Last spring, I tagged along on a trip to China with two of my sisters who were traveling on a research grant. One of my sister’s colleagues accompanied us to the subway station where we politely waited as throngs of people pushed past us to board the escalator. After a minute or two, my sister’s colleague pushed his way into the crowd, motioning for us to follow. As my sisters and I hesitated to thrust ourselves into the fray, my sister’s colleague encouraged us with a piece of advice his father had shared with him: push ahead or be pushed behind.
For lawyers practicing today, the advice of push ahead or be pushed behind has never mattered more. Thirty years ago, when I embarked on my legal career, lawyers could realistically aspire to a point – maybe starting around the age of 50 or so – where they could stand still or at the very least, coast on autopilot. Back then, lawyers who made partner at biglaw could look forward to living out their careers enjoying a corner office with a view of the city, along with early departures on Wednesdays after a three-martini lunch and Friday afternoons on the golf-course while associates toiled back at the office. Meanwhile, solo and small firm lawyers could rely on a steady stream of bread-and-butter matters like estate planning and business incorporations because they were in a pre-LegalZoom, DIY-world, the only game in town.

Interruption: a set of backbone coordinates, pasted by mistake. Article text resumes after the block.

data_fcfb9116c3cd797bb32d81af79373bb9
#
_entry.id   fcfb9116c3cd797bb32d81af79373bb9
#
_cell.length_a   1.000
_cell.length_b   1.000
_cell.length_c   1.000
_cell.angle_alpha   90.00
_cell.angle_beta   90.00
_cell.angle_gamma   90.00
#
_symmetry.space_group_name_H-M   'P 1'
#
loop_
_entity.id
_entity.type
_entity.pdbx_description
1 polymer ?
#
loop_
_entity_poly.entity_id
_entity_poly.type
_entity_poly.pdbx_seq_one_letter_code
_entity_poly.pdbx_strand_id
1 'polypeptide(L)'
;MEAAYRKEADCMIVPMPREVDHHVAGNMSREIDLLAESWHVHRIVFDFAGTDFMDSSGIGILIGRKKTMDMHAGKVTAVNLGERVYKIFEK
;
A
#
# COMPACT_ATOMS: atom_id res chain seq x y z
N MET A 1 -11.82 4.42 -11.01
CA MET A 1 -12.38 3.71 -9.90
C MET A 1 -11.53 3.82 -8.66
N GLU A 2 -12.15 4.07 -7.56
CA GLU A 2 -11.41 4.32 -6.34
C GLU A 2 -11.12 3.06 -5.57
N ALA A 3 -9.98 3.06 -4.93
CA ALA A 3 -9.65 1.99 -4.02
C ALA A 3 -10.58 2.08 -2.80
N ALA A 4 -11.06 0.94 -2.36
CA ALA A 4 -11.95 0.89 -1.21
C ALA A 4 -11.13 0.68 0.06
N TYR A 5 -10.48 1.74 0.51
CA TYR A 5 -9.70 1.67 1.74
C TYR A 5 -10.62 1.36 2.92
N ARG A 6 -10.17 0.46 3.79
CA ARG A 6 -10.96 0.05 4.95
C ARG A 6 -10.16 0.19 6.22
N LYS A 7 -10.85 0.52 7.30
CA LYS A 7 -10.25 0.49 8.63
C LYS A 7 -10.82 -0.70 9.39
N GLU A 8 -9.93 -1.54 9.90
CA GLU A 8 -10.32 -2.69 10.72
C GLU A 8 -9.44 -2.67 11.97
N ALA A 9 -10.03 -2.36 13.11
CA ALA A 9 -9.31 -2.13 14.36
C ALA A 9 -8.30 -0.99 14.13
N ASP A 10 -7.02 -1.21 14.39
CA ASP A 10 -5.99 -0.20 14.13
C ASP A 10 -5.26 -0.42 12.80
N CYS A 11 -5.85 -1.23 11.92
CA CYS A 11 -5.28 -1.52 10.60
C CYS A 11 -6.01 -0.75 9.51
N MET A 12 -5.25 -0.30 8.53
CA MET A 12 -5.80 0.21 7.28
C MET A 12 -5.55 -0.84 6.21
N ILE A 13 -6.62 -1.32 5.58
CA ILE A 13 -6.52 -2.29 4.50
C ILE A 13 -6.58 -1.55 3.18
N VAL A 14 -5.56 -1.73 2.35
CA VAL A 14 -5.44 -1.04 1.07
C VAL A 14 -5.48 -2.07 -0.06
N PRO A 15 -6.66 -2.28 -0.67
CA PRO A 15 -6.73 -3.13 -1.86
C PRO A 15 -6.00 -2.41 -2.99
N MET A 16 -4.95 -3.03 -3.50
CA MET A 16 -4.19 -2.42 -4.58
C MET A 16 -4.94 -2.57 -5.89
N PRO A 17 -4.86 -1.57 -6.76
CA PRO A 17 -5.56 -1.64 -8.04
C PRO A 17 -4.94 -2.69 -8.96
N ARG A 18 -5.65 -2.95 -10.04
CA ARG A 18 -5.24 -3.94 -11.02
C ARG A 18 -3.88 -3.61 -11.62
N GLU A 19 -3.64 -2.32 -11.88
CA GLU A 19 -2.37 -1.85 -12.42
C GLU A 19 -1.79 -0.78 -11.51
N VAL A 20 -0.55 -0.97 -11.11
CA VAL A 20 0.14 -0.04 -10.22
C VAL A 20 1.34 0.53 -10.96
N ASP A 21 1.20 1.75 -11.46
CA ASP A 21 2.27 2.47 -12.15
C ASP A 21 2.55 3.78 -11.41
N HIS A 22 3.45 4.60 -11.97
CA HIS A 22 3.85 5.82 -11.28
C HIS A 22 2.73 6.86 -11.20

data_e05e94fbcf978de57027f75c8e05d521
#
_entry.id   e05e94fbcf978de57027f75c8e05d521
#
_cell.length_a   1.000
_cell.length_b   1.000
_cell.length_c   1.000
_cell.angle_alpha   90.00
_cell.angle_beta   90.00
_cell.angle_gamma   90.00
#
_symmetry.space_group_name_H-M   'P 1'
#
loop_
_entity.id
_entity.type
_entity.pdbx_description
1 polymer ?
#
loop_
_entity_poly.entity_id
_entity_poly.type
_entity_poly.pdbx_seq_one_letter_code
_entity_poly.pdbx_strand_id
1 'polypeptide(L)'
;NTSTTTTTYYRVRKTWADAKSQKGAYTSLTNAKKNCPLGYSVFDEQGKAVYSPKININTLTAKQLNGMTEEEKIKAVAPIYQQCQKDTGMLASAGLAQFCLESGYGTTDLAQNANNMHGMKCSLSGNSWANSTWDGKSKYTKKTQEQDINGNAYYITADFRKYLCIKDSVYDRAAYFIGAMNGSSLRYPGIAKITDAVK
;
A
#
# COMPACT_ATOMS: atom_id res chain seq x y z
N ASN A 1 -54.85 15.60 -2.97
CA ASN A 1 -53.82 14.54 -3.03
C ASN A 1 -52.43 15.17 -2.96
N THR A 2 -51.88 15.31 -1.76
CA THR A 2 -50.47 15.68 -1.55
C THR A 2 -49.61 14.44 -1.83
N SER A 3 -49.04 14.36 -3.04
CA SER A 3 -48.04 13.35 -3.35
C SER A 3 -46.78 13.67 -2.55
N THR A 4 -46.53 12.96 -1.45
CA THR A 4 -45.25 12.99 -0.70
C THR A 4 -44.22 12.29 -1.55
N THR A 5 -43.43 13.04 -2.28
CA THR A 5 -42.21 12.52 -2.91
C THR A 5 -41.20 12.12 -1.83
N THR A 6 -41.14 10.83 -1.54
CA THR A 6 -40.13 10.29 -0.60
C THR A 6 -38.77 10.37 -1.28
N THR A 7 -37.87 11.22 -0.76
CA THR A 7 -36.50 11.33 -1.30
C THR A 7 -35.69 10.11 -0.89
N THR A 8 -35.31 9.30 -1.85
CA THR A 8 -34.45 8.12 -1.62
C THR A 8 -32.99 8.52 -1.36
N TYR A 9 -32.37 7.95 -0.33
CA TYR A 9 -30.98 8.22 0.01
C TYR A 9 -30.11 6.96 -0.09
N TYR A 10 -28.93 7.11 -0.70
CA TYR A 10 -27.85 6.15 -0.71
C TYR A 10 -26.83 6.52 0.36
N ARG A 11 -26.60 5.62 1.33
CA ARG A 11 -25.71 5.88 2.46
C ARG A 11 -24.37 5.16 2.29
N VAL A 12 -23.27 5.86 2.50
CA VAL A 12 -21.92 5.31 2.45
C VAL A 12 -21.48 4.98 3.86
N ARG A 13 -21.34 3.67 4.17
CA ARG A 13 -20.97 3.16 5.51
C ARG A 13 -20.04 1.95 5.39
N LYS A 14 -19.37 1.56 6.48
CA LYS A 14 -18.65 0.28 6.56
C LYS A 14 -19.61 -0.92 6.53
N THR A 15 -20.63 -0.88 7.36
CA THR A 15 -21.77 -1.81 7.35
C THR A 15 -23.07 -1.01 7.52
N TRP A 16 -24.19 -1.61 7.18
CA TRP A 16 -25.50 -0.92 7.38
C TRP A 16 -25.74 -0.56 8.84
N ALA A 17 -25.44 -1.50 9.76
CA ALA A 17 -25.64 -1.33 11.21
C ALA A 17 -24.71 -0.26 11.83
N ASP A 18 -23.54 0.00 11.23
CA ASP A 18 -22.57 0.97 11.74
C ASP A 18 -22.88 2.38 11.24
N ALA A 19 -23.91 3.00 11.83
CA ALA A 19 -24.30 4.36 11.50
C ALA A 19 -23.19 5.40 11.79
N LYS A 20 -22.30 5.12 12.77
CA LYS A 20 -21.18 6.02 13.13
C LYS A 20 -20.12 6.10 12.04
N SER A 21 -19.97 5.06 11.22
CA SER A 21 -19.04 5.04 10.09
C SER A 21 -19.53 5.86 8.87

But today’s lawyers no longer have this luxury. As a result of technology and innovation, the practice of law has grown more competitive: with biglaw looking for ways to compete with #altlaw providers, and solo and small firm lawyers fending off low-cost, online providers. And seems that every year instead of every decade, the landscape changes in some way: new practice areas , emerge, practice management tools change more quickly either adding new features to make them more attractive or failing to incorporate features that have become indispensable to clients. Complacency is no longer an option. In today’s world, the day that lawyers begin to rest on their laurels is the day they become obsolete. So whether it’s hunkering down to figure out how to automate aspects of your practice, or mastering an emerging area of law or spending some time to learn about the latest greatest tech that your kids brought home from school, keep on pushing forward. Because as my sisters and I learned in China, if you don’t push ahead, you’ll be pushed behind.